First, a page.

Hypothesis Testing

This read will cover what hypothesis testing is, and when and how to use it in your data science project…


  1. What is hypothesis testing
  2. Performing hypothesis testing in machine learning
  3. Steps in hypothesis testing
  4. Possible errors while performing hypothesis testing

1. What is hypothesis testing

Any data science project starts with exploring a set of sample data through exploratory data analysis and inferal statistics. Then we want to use these observations to draw inferences about the entire population.

Figure 1: Using samples to make inferences about the population

Hypothesis testing is used to determine if in the known sample, we have enough statistical evidence to draw conclusions about the population, within a desied error limit.

2. Performing hypothesis testing in your machine learning

Hypothesis testing comes after data pre-processing and model building steps. We use hypothesis testing to build confidence in the machine learning model by making sure the model makes significantly correct predictions of the population.

Figure 2: Steps in any ML project and when to perform hypothesis testing

For instance, let’s take a linear regression model where we formulate the intercept and the beta coefficients. Everytime we build the model, we check if the model is significant by performing hypothesis testing on the parameters to make sure they are significant.

3. Steps in hypothesis testing

1) Formulate the hypothesis There are two hypothesis that should be formulated.

Null hypothesis: $H_0:$ The initial claim based on the sample. Eg: The model is not significant. Alternative hypothesis: $H_1:$ This is the counter argument to $H_1$. Usually we want to prove this is true.

2) Determine the significance level

Figure 3: Critical region and confidence interval

Significant level refers to the proportion of the sample laying in the rejection region and the confidence level refers to the proportion laying in the acceptance region. In Figure 3, the significane level is 5% i.e., $\alpha$=5%.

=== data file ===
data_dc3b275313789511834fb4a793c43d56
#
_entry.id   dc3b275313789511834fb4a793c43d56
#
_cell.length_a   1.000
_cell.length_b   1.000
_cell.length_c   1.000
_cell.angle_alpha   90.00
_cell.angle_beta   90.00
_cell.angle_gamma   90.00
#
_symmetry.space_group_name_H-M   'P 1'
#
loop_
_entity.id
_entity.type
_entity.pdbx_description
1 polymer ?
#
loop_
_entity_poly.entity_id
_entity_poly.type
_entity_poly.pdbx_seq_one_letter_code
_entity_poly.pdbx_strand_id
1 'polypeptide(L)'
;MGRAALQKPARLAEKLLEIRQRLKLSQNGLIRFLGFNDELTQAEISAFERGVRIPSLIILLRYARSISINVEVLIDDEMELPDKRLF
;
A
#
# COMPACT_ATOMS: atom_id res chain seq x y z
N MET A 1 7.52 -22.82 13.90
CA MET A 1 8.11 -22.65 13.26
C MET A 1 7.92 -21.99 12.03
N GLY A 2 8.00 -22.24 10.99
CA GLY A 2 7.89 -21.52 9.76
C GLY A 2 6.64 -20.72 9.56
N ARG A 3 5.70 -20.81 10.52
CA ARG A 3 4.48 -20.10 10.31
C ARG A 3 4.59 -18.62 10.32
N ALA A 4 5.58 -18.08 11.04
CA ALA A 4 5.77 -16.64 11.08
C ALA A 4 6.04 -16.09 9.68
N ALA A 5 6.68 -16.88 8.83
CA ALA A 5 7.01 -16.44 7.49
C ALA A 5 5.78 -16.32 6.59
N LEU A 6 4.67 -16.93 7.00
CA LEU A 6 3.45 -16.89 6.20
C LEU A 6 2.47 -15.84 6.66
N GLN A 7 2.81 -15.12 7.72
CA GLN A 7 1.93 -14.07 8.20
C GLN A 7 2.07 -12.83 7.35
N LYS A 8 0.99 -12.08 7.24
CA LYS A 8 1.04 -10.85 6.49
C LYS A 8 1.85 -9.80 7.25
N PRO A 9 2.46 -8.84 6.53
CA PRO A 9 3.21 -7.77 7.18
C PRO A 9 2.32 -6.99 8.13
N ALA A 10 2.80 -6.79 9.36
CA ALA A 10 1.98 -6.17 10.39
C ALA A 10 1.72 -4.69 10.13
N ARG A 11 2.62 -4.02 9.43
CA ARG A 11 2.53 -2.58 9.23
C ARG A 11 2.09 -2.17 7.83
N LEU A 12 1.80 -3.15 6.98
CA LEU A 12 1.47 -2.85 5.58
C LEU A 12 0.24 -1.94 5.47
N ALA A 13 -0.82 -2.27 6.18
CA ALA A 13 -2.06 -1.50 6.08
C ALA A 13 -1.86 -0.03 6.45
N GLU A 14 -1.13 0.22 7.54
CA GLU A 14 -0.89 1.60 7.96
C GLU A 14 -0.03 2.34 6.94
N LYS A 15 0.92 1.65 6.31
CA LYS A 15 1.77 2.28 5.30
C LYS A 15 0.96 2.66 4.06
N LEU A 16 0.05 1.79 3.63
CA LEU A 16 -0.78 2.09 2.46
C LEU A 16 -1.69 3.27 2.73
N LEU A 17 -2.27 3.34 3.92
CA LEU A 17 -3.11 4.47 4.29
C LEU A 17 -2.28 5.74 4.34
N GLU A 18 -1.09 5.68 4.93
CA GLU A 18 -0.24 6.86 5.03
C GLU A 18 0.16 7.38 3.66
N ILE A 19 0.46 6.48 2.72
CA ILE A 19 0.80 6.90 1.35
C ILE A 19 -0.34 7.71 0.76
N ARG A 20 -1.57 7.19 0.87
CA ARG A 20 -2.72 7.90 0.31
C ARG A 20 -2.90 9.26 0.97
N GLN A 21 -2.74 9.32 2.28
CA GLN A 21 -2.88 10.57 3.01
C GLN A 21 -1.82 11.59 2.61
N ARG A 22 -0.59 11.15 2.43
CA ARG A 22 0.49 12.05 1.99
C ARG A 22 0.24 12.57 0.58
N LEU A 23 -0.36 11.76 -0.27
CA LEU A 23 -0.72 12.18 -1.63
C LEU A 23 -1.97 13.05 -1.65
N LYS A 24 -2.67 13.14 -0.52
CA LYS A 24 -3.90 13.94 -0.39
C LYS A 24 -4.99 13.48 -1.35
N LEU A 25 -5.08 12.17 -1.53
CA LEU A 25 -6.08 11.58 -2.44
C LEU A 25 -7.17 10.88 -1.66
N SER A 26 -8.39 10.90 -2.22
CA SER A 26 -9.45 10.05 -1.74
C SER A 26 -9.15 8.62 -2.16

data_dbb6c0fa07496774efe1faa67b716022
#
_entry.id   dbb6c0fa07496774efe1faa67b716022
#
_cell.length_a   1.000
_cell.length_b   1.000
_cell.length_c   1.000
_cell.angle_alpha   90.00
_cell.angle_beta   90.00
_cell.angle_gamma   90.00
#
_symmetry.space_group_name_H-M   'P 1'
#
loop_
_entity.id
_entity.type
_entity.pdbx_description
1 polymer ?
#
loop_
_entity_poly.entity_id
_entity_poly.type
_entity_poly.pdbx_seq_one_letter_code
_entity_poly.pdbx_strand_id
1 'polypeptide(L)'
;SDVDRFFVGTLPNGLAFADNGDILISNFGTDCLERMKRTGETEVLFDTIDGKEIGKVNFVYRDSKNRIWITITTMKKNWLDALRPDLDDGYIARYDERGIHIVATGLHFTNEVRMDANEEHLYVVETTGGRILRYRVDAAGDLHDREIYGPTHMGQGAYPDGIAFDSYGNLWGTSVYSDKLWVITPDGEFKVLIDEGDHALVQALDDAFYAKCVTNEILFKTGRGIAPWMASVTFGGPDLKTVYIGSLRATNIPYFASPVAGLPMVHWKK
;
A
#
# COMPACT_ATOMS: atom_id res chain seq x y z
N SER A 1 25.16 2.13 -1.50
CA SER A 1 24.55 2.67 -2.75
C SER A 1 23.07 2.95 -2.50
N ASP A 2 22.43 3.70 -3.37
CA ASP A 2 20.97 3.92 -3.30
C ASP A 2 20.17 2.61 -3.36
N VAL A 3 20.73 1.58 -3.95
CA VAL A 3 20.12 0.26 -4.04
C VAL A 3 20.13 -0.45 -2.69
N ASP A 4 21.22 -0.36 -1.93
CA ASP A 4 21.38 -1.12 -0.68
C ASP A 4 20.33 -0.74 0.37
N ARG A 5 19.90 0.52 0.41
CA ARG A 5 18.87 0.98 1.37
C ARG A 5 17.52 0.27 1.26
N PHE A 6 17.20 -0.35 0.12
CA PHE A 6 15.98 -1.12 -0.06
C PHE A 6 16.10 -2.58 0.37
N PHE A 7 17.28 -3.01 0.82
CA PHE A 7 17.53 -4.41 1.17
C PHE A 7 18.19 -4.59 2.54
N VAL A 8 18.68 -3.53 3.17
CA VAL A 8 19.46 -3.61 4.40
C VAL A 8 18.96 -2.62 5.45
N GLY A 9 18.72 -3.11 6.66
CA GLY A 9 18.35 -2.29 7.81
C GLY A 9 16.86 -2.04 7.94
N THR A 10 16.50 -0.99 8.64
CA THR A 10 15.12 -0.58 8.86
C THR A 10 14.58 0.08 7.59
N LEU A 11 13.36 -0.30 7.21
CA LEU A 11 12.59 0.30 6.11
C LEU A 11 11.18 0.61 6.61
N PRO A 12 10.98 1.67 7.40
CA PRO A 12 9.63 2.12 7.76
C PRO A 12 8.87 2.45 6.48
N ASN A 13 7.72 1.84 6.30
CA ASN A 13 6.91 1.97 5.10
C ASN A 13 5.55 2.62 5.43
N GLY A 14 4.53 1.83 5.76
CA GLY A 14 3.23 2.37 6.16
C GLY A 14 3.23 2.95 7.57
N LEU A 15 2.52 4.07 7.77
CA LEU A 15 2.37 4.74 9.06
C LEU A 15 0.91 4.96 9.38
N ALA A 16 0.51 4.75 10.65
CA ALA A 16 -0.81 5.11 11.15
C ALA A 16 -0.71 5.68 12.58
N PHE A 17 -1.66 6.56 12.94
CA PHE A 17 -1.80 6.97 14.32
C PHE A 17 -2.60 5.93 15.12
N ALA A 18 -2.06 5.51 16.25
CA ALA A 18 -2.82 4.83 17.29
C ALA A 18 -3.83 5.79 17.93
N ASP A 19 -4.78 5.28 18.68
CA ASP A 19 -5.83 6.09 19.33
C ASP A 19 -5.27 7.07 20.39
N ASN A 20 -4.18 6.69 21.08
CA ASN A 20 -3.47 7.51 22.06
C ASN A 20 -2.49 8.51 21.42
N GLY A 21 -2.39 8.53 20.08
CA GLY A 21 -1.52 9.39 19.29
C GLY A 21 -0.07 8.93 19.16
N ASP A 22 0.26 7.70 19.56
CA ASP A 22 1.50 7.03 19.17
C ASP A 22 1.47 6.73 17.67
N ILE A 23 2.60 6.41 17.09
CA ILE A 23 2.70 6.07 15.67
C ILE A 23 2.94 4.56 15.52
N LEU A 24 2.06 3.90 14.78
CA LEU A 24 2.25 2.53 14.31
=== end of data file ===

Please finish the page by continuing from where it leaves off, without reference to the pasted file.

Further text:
If P-value $\leq$ $\alpha$ ; Reject $H_0$ If P-value $>$ $\alpha$ ; Fail to reject $H_0$

3) Determine the type of the test

Dataset attributes Type of the predictor variable Predictor variable distribution Desired test
Sample size $\geq$ 30, $\sigma$ known Quantitative Normal dist. Z-test
Sample size $<$ 30, $\sigma$ unknown Quantitative T dist./ Normal dist. T-test
Compare 3 or more variables Quantitative Positively skewed F-test
Test for independance, goodness of fit , test for homogeneity Categorical NA Chi-squared test

4) Calculate test statistic values and P-values

Figure 4: Test statistics of Z-test, T-test, F-test, and chi-squared test

When we need to compare the means of two samples, we can use two sample tests.

5) Decision making Next we find the P-value associated with the test statistic. P-value is a measure of how strong the evidence is in favour of the null hypothesis. If the P-value $\leq$ $\alpha$ there is enough evidence to reject $H_0$ and if the P-value $>$ 0, there is no sufficient evidence to reject $H_0$.

4. Possible errors while performing hypothesis testing

Figure 5: Possible errors in hypothesis testing: type I error and type II error

Type I error: Happens when the null hypothesis is true but we reject it. The level of significance: $\alpha$ is the probability of type I error.

Type II error: Happens when the null hypothesis is false but we fail to reject it. The probability of type II error is commonly denoted (in Figure 6) as $\beta$.

Figure 6: Probabilities of type I and type II errors